Elder Marge George delivers a morning prayer during the first day of five in the last community hearing of the national inquiry into missing and murdered Indigenous women and girls. (Ashley Wadhwani/Black Press)

Elder Marge George delivers a morning prayer during the first day of five in the last community hearing of the national inquiry into missing and murdered Indigenous women and girls. (Ashley Wadhwani/Black Press)

Final day of public hearings for missing and murdered Indigenous women and girls

The hearings have lasted all week in Richmond

A longtime advocate for missing and murdered Indigenous women told her own story of abuse on the last scheduled day of public hearings for the national inquiry Sunday.

Bernie Williams, who has fought for women on Vancouver’s Downtown Eastside for 30 years, said her abuse began at age three and continued through foster homes and a marriage, involving broken bones and brutal rapes.

One foster family forced the kids to eat from bowls on their hands and knees, like dogs, she said.

“At the age of 11 to 12 years old, six of us girls were sold into the sex trade work,” said Williams, who is now 60.

“As many of you know, I don’t wear shorts very often, because I have cigarette burns all through my legs right up to my back. … This is what we endured, we were just kids.”

Williams, who says she lost three sisters and her mother to murder, says she’s tired of seeing elders at food banks and unanswered calls for things like health, healing and wellness centres.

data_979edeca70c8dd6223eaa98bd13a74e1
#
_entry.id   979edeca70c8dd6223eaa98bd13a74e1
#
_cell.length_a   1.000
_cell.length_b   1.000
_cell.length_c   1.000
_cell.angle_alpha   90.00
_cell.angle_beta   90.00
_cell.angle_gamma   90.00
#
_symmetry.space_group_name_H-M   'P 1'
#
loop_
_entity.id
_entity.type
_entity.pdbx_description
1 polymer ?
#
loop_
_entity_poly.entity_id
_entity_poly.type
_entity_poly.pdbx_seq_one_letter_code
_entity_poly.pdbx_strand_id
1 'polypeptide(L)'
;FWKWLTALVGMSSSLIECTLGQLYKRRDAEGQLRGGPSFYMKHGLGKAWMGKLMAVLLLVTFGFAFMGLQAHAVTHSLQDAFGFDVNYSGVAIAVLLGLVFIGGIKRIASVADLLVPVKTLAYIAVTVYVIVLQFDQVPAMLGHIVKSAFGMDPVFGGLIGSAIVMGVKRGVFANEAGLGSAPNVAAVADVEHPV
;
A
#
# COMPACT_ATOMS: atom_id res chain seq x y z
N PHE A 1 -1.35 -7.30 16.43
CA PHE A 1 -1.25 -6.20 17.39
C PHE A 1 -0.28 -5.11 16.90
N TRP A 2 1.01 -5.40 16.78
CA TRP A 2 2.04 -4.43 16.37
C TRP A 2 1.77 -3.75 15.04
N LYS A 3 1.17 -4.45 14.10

“Why has it taken over 4,000 women and girls’ names to secure and still keep asking the same questions,” she said.

She said it’s time to stem a tide of lateral violence — in which people in need fight amongst one another instead of against systemic problems.

READ: Traditional medicine helps heal at missing women inquiry

Metro Vancouver’s hearings on Sunday were the last that were scheduled for the National Inquiry into Missing and Murdered Indigenous Women and Girls, though others will continue to testify in private.

The inquiry was established by the federal government in 2015 to investigate the disproportionately high number of missing and murdered Indigenous women and girls in Canada, and to give family members a chance to have their stories heard.

READ: Sharing truth with art at inquiry into missing, murdered Indigenous women

Chief Commissioner Marion Buller, who has said the inquiry needs more time, is expected to make closing remarks this afternoon.

Buller told the Canadian Press that the inquiry has enough material to produce a report, but it will only scratch the surface of the issues without more time.

Commissioners asked the federal government last month for a two-year extension, but Buller says it remains unclear if that request will be granted.

Amy Smart, The Canadian Press


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